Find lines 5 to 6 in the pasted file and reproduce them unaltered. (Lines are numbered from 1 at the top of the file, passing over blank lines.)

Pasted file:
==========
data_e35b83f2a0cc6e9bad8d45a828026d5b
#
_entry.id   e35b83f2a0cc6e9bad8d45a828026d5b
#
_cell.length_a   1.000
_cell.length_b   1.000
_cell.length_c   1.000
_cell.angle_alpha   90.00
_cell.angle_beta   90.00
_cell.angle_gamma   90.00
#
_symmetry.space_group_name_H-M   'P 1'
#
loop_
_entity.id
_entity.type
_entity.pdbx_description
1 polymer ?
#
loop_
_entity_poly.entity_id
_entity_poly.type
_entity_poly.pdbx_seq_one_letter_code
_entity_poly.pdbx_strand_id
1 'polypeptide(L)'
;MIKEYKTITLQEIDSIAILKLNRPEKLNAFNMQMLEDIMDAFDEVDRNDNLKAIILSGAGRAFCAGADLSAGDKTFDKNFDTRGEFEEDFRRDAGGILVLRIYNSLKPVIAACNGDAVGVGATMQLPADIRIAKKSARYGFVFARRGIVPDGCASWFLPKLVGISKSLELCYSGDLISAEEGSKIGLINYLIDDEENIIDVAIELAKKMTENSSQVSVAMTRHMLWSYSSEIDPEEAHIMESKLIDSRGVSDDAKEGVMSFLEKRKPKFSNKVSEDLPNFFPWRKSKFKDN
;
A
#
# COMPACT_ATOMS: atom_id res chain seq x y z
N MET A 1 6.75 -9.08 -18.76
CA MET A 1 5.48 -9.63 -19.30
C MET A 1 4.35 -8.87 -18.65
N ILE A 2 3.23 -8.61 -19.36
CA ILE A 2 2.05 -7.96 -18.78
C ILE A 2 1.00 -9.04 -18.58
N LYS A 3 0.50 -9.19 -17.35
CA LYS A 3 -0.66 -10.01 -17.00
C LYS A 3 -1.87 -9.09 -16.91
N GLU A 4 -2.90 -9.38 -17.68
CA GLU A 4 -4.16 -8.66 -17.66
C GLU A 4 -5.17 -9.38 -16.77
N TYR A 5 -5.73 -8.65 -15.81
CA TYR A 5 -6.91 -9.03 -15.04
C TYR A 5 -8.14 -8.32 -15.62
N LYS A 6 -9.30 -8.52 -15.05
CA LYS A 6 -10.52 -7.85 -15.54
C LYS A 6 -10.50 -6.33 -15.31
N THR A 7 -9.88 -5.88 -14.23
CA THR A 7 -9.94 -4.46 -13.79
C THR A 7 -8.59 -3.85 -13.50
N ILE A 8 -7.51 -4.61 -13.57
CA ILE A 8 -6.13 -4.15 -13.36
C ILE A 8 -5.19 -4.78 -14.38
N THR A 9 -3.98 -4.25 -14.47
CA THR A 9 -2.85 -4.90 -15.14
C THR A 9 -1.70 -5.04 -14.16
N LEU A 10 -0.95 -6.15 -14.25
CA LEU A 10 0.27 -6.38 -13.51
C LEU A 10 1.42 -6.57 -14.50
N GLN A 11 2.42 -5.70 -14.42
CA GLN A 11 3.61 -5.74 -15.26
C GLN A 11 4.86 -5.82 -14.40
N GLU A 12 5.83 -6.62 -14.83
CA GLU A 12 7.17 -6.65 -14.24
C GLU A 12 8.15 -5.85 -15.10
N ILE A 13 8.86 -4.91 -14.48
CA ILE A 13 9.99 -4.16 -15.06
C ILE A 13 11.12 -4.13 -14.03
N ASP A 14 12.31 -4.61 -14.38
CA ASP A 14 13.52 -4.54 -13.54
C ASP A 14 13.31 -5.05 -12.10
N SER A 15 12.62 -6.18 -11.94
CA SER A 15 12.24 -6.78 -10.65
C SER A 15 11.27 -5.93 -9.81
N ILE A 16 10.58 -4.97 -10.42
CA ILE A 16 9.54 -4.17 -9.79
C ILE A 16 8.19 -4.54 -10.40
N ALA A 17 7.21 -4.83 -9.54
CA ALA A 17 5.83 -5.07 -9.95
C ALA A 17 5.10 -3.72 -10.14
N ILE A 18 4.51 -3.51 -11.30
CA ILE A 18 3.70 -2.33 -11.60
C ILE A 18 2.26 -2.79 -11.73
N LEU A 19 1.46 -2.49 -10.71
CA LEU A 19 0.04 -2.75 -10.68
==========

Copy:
_cell.length_a   1.000
_cell.length_b   1.000